The Bush White House was at war with law, against both US law and international legal norms, which were the law of the land under treaty obligations the US government had supported and signed.

Sam Stark's 2007 February essay in Harper's, Flaming Bitumen, Romancing the Algerian War, builds upon Alistair Horne's historical account of the Algerian war of independence in the 1950s.
[Historian Alistair Horne] shows the psychological trauma [torture] imposes on those ordered to commit it, as well as the corrosion of military discipline and morale that spreads as exceptions to the laws of war become the norm. Donald Rumsfeld, it is reassuring to know, received a personal copy of A Savage War of Peace, alerting him to such relevant passages as the chilling words of Paul Teitgen, a former hero of the Resistance, who, as secretary-general of Algiers, recognized in Algerian prisoners "profound traces of the cruelties and tortures that I personally suffered fourteen years ago in the Gestapo cellars." "Once you get into the torture business,' Teitgen told Horne in an interview, "you're lost...All our so-called civilization is covered with a varnish. Scratch it, and underneath you find fear." " (my bold)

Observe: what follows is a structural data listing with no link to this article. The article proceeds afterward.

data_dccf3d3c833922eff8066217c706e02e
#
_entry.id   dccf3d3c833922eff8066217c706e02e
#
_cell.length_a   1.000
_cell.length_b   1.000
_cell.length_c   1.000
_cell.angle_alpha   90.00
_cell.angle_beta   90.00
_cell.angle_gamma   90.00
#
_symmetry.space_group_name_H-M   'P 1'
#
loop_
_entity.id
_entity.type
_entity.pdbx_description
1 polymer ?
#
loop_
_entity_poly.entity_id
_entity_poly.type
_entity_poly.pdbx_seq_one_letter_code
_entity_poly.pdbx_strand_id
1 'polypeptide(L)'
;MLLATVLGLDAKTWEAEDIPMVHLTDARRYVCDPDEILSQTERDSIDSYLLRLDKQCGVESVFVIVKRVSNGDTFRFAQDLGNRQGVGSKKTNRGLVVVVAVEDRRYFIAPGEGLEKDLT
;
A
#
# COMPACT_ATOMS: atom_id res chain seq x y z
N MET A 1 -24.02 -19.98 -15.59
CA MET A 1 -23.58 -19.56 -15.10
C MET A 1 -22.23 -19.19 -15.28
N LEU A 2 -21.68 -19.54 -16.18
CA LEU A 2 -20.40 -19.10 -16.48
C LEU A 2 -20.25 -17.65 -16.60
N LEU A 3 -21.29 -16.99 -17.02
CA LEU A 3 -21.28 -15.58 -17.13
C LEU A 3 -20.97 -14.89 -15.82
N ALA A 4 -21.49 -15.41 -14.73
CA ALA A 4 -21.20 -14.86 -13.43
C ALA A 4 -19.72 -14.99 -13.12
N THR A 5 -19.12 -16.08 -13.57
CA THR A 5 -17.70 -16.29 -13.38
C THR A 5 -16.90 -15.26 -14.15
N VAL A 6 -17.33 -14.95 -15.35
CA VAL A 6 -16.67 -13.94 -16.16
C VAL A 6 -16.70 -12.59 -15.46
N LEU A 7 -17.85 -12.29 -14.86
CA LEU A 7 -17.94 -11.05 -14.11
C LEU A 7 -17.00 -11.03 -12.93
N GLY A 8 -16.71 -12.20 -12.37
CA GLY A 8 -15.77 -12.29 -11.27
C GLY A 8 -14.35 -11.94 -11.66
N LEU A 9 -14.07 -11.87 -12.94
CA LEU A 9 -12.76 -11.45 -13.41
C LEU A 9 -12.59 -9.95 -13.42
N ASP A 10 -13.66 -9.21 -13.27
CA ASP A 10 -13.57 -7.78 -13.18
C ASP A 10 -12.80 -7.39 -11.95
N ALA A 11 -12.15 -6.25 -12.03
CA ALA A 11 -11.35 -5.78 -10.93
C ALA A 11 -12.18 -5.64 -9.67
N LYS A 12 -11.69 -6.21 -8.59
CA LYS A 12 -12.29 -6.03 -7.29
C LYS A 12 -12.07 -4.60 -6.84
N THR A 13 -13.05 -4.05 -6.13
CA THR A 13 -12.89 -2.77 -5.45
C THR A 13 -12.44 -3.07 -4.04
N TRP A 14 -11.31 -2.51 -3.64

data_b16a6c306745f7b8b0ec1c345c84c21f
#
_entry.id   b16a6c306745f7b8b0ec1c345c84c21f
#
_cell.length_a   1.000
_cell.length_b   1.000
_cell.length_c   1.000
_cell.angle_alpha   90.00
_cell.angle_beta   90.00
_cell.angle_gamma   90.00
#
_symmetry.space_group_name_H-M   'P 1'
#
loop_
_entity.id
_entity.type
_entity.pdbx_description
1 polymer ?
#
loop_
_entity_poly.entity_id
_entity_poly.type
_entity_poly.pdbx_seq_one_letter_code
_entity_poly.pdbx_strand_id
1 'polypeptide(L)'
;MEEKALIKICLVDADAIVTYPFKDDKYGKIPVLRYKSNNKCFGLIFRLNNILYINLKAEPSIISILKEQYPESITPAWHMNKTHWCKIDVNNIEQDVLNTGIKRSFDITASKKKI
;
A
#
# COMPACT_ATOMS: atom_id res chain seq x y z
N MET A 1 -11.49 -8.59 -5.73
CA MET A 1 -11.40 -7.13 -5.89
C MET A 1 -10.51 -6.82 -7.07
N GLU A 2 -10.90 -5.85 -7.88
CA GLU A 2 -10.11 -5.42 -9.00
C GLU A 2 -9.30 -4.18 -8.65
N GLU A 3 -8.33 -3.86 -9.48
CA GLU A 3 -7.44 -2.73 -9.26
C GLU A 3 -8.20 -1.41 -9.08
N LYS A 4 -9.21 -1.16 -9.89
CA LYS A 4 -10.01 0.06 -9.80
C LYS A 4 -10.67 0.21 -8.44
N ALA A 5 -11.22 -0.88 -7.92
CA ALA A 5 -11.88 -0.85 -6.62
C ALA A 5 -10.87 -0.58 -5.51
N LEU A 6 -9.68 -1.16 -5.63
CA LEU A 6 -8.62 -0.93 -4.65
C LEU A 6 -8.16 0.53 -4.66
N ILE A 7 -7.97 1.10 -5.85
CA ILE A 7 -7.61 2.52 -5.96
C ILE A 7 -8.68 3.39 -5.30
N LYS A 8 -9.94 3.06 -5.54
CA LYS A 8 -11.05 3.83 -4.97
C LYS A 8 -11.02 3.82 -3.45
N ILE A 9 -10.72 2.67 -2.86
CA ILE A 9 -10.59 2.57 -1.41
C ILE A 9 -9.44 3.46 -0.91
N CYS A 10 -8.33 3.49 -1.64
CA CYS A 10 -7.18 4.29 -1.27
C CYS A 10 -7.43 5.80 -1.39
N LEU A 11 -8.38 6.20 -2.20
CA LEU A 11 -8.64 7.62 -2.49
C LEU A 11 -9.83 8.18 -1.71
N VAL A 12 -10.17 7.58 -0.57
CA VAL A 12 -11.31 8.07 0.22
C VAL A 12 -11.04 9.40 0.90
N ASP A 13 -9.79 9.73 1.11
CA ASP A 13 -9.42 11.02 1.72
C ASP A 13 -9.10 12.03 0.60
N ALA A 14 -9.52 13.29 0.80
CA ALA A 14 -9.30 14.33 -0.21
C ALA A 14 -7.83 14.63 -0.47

Fear, wearing a mask of bravado and daring, could be seen on the faces of those French colons who were proud to have their pictures taken for the bloody news stories, standing in front of heaps of Arab corpses, men whom they had tortured and executed. French men and women reading the stories, absorbed in the photos, were horrified at the cost of "victory" in Algiers. How could they live in a world with their Arab brothers, those who presumably belonged to the same culture, the same language, after such crimes had been committed? The conclusion, the consensus in metropolitan France, was that such a victory could never be worth the cost.

Americans still have to live in the same world with populations its military is regularly mutilating and killing. This is a war in which no end is predicted. A war that has included torture of captives: waterboarding, beatings, extreme sensory deprivation for men in solitary confinement, sleep deprivation, stress positions, terrorizing with dogs, sexual humiliation, anal rape with broomsticks and other objects;...and the list goes on.

America's leaders have yet to explain how a war waged at such a cost, a war that is never contained, but always expanding, can either be won, or end.

Tuesday, April 14, 2009